Brisk, well written, continent by continent (excluding Australia) survey of how geography is destiny, beginning with Putin going down on his knees every night to ask God why He didn’t put mountains in Ukraine. I really liked the way Marshall organized it, too. The first chapter is Russia and how so much of their actions are dictated by the eternal quest for a warm-water port, the second is China’s equally eternal quest of finding water routes unobstructed by the island archipelago likes of the Philippines and Japan, Russia and South Korea, all except Russia firm American allies, although Russia has as much interest in keeping China within bounds as the US does.
The third chapter is about good old US, and it had not previously occurred to me that geography is why we are who we are. I mean, yeah, I understand about the insulating effect of being between two oceans, but Marshall says that if someone had sat down and drawn the perfect base for world domination, they would have come up with, you guessed it, US. Partly this is because of all that wonderful farmland but it’s also partly because we’re home to the world’s longest navigable rivers, so we can get all that grain to market.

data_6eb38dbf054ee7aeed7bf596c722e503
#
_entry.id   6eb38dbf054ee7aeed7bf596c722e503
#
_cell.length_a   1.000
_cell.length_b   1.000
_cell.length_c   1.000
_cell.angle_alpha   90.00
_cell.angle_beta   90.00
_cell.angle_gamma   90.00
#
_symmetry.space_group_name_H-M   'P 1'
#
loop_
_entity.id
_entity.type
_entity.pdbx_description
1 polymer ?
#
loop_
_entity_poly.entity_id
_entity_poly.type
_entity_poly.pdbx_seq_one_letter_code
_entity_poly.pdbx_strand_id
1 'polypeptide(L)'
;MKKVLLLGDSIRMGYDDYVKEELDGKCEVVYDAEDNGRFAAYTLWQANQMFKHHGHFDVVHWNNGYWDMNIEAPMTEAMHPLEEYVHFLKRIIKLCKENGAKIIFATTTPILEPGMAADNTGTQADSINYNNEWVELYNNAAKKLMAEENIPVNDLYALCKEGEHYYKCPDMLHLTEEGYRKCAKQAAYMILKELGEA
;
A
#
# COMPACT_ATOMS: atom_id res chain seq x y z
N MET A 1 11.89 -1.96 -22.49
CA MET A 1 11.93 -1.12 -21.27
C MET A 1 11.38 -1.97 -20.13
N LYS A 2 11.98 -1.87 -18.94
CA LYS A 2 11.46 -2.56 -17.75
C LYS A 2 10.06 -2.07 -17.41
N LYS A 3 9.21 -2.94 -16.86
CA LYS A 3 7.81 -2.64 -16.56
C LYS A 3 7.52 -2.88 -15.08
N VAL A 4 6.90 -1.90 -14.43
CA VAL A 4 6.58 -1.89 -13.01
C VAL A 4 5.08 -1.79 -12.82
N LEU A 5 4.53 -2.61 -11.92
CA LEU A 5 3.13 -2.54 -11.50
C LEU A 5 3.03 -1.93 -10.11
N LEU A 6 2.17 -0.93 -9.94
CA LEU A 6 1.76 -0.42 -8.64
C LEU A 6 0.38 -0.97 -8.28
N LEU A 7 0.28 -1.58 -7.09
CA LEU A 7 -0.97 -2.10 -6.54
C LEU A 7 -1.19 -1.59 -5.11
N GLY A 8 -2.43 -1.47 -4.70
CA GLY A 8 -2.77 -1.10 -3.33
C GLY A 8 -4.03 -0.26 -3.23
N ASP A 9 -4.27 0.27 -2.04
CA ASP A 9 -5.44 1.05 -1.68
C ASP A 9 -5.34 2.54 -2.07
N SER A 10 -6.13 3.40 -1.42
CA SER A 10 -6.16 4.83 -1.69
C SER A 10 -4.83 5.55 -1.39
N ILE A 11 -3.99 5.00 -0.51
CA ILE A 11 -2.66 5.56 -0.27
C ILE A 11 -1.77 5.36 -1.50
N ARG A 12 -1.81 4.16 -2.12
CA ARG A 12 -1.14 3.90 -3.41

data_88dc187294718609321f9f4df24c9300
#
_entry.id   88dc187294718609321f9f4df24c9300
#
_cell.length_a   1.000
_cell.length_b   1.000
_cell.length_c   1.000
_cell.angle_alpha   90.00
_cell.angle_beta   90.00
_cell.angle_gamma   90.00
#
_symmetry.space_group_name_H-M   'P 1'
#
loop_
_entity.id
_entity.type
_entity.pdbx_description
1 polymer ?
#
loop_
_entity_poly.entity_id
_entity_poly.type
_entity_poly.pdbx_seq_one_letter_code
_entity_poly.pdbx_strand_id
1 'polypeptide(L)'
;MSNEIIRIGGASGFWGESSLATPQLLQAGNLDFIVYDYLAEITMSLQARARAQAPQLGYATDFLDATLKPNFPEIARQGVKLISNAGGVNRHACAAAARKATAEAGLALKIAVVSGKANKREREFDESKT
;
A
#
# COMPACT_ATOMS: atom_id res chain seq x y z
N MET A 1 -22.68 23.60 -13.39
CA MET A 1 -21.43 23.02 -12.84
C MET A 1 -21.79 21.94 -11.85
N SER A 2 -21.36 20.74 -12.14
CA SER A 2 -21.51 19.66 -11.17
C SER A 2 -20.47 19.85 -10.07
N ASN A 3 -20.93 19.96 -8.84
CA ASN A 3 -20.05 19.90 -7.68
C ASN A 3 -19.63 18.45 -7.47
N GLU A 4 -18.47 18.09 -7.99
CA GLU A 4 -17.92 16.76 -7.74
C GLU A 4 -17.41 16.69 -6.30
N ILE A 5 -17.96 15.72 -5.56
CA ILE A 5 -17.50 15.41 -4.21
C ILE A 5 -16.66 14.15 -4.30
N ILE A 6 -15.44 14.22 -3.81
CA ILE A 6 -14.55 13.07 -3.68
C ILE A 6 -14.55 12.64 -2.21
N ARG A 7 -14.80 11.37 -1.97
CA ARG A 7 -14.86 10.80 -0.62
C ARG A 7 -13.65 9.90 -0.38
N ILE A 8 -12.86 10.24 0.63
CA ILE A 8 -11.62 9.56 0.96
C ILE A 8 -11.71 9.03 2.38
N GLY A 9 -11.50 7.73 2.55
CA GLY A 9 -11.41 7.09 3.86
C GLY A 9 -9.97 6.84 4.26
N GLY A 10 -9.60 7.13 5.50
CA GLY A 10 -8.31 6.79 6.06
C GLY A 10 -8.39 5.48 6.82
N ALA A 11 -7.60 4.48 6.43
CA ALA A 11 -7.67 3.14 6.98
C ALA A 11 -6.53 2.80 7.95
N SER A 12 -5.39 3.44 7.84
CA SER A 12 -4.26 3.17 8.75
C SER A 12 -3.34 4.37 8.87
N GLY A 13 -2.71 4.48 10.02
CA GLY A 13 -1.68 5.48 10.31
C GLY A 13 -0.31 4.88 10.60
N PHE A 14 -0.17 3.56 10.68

He lays out why the entire continent of Africa is becoming a Chinese colony (the first bank I saw walking into downtown Marrakesh was the Bank of China), and the chapter on India and Pakistan is a pocket history of the region and it will not cheer you to learn that, again, geography dictates that nothing is resolved there anytime soon, or ever. One Indian politician is even on record as saying they ought to just nuke Pakistan and deal with the literal and figurative fallout so India can move on without the Pakistani thorn in their sides. Jesus. Marshall is also amusingly shirty about the Arab Spring, which he pretty conclusively demonstrates was romanticized by Western writers into a transformative event that was no such thing on the ground.
Marshall is a BBC journalist who knows how to get to the meat of the story in efficient, competent prose that still makes for an enthralling read. Not a needless word anywhere. Highly recommended.
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